iCrowdNewswire Feb 12, 2021 7:37 AM ET
In the US, Covid-19 had hit native people harder than White people with higher rates of infection, hospitalization and death. However, when it came to vaccine administration, tribal health providers were seen to be ahead of counties and states in many instances.
While long lines, canceled appointments, glitchy websites had become a part of the Covid-19 vaccine rollout in the US, many tribal nations and health clinics had used vaccine allotments efficiently and some were even offering shots to Native people as young as 16.
We had some real crushing challenges in Indian Country, CNN quoted chief executive officer of the National Indian Health Board, Stacy Bohlen, CNN as saying. Boylen added they had a perfect storm for a pandemic like this to really knock them down, but they were also very, very resilient people.
It may be noted that with 574 federally recognized tribes, it was difficult to broadly characterize how the vaccine rollout would happen across Indian Country. Native people depended on a patchwork system of Indian Health Service facilities, tribally-operated clinics and urban Indian health centers, and vaccination efforts had differed from state to state and tribe to tribe.
However, there were lessons for communities struggling to vaccinate their populations efficiently in the successes of some tribal health providers.
Given the federal government’s history of medical abuses against Native people, doubts about the vaccine among the public ran high from the outset.
A recent survey of 1,435 American Indians and Alaska Natives from the Urban Indian Health Institute showed that 75% of participants were willing to get a Covid-19 vaccine, largely out of a sense of responsibility towards their communities and preservation of their cultures. The key to gaining vaccine acceptance among the Native people was culturally relevant messaging according to Powdersville.
According to the Cherokee Nation the strategy had worked for them.
The Cherokee language could be spoken fluently by around 2,000 people. The Cherokee Nation had administered over 17,000 vaccines as of February 8, the tribe said. With around 141,000 Cherokee Nation citizens living within the bounds of the tribe’s reservation in northeastern Oklahoma, it suggested an impressive pace so far.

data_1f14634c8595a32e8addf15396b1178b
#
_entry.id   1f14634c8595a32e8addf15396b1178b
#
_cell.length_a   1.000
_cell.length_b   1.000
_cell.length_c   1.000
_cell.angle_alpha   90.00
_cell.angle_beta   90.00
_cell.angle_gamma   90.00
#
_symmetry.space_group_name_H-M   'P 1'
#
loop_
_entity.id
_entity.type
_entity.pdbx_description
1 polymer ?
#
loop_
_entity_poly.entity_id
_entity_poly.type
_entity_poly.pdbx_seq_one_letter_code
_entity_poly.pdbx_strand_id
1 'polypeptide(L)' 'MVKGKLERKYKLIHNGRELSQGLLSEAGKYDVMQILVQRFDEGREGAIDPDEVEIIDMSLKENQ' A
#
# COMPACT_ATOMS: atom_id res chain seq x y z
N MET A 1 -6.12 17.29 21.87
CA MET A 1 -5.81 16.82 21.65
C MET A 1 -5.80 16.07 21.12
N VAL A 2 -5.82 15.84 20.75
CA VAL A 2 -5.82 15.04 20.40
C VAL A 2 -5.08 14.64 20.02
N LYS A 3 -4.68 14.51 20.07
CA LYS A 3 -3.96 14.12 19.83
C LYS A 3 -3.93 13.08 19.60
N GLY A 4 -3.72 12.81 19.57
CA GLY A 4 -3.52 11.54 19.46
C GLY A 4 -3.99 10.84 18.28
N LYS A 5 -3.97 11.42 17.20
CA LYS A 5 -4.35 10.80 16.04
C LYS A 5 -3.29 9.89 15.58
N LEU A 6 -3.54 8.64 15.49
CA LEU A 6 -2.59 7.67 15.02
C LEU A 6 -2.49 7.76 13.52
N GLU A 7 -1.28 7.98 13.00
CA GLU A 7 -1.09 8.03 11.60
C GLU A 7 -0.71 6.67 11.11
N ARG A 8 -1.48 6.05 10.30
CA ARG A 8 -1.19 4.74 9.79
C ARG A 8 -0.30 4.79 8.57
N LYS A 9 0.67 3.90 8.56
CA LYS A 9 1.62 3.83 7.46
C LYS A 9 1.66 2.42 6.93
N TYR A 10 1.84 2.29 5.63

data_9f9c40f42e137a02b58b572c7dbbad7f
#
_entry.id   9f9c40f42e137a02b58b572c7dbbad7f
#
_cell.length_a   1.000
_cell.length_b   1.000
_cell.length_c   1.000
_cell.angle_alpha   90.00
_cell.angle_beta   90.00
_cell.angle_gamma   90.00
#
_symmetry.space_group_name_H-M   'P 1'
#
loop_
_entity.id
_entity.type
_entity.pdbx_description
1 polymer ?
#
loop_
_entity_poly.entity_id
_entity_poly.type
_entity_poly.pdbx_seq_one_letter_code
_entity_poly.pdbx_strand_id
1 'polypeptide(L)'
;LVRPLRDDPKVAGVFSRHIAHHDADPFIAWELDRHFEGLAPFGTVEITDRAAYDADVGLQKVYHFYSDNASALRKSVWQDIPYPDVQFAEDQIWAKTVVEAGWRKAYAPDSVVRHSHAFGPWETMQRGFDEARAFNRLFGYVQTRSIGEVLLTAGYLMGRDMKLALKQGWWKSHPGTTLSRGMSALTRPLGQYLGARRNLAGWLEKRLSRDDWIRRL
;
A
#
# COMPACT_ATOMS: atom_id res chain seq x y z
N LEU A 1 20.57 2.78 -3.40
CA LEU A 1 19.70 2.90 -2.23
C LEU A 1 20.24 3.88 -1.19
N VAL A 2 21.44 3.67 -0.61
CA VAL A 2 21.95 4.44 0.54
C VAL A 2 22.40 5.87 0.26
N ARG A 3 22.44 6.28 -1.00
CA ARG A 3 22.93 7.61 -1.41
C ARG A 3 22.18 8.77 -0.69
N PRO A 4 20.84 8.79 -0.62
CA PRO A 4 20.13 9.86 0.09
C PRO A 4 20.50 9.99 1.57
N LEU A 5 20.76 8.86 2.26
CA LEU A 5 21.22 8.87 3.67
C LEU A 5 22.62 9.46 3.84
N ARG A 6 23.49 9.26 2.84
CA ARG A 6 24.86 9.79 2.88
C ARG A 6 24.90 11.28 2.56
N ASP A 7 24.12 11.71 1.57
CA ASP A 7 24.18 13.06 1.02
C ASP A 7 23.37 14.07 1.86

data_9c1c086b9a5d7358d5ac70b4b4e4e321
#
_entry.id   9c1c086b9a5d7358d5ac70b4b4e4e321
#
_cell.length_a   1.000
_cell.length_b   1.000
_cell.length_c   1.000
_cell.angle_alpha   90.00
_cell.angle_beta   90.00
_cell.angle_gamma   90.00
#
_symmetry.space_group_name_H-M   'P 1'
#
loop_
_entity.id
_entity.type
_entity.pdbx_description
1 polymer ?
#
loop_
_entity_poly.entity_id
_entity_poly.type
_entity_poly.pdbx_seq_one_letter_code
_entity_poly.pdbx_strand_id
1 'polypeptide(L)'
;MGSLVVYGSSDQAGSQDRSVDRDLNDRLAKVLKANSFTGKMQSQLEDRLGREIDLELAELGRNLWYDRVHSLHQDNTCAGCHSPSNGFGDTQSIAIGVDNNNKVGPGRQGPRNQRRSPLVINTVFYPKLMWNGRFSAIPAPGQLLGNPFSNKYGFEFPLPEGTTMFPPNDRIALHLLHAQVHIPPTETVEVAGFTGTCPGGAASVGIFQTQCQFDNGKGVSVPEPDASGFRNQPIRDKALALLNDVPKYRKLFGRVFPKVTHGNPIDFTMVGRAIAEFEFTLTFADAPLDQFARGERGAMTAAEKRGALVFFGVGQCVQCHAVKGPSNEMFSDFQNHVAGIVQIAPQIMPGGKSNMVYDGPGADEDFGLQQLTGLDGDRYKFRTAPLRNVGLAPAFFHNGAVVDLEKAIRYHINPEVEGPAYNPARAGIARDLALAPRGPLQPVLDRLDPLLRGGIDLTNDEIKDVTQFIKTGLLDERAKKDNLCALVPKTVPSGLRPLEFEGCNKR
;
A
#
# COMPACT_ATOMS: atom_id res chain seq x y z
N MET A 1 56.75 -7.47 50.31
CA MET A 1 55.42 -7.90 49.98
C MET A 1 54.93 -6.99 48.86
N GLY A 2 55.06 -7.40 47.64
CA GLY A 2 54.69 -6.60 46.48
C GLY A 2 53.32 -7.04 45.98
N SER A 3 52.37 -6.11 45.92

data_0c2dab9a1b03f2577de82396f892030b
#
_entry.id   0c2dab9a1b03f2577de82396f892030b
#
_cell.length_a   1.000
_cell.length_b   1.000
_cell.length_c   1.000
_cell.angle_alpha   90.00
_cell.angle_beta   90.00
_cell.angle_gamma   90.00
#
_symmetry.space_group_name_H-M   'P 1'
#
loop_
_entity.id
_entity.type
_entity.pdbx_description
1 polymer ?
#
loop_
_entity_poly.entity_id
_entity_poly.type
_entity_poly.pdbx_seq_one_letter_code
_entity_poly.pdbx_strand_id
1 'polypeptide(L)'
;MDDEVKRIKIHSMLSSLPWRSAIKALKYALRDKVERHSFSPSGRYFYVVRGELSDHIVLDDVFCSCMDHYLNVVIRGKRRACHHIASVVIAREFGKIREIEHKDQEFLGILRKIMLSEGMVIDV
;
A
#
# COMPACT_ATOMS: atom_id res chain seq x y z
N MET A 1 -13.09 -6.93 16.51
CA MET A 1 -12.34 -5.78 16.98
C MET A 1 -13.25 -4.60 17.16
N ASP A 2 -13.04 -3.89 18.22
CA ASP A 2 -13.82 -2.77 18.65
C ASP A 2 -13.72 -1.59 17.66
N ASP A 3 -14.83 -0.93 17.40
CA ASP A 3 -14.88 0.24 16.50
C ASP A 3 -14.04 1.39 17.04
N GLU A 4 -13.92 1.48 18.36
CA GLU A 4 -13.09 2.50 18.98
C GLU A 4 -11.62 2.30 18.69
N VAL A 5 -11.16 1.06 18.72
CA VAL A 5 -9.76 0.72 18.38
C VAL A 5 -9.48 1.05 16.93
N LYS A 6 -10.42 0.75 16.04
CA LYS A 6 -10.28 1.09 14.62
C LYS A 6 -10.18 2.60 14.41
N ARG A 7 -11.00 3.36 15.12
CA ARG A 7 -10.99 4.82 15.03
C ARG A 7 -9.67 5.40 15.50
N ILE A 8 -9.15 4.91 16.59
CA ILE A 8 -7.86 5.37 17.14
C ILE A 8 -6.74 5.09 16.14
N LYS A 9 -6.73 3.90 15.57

What worked to build confidence in the vaccine was the decision to put fluent Cherokee speakers at the front of the line, according to Principal Chief Chuck Hoskin Jr, CNN reported.
Cherokee speakers were among the first groups eligible for the vaccine, a move aimed at saving the language from the existential threat of Covid-19. The pandemic had taken the lives of 120 Cherokee speakers.
Cherokee speakers, the most revered and treasured of its citizens were among the first groups eligible for the vaccine, as part of the tribe’s effort to save its language from the existential threat of Covid-19. The move sent out a message to those who nursed reservations against the vaccine that it believed the vaccine was safe.
That worked to create a sense of optimism among the Cherokee people also boosted the confidence other Cherokees who saw the Cherokee elders, in many cases who were fluent speakers, get the vaccines and celebrating it, Chuck Hoskin Jr told CNN.
According to Navajo Nation President Jonathan Nez, people were hesitant to get the vaccine early on, so he got the shot on camera to help build confidence in it, CNN reported. The tribe had also been answering questions Navajo people had posed, over the radio as also in twice weekly town halls, at times with experts like Dr. Anthony Fauci in attendance.
Further, the key to the tribe’s confidence-building efforts were Navajo doctors and health care professionals, who were able to speak to citizens in their own language and alleviate any concerns about its safety.
Utilizing their way of life and teaching helped the Navajo people feel it was okay to take the shots, Nez said CNN reported.